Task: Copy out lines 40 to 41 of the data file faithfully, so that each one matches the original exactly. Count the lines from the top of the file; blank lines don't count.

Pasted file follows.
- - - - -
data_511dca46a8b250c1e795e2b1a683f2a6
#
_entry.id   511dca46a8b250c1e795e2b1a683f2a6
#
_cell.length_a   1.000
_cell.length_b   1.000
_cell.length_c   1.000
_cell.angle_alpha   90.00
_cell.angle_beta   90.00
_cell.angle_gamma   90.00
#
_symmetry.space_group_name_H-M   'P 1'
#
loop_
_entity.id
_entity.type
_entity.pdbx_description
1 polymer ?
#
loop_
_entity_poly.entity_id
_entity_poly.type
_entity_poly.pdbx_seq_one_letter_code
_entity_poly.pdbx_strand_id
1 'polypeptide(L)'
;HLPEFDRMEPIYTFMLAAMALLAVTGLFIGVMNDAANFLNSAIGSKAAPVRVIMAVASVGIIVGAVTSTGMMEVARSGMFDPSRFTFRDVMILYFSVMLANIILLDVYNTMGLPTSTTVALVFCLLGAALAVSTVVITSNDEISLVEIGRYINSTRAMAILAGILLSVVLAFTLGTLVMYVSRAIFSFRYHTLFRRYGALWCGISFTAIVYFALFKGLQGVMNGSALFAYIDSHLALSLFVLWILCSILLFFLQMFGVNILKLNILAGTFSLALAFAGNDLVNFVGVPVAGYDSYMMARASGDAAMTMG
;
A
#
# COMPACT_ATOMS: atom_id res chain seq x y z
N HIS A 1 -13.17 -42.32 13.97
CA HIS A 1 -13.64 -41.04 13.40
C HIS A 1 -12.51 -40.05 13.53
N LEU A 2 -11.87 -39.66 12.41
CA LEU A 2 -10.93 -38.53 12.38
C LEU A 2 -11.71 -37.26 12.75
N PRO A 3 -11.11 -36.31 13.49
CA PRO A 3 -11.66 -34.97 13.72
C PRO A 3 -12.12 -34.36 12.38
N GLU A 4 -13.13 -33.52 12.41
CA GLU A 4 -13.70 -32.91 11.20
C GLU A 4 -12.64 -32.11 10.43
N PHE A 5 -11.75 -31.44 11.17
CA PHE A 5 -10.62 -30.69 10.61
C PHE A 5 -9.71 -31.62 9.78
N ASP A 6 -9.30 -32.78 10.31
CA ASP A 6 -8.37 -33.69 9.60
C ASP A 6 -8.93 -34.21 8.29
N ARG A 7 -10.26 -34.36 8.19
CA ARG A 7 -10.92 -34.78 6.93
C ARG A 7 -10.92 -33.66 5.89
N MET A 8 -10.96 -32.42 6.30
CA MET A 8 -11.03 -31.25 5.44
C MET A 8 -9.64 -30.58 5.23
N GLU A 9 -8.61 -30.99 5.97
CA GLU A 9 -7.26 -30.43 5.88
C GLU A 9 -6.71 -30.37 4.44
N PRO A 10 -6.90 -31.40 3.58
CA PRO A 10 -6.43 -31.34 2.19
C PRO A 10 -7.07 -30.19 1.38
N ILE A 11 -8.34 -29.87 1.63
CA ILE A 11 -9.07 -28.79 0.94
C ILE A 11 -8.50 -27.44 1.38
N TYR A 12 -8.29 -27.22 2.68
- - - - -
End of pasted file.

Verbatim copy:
N GLU A 4 -13.13 -33.52 12.41
CA GLU A 4 -13.70 -32.91 11.20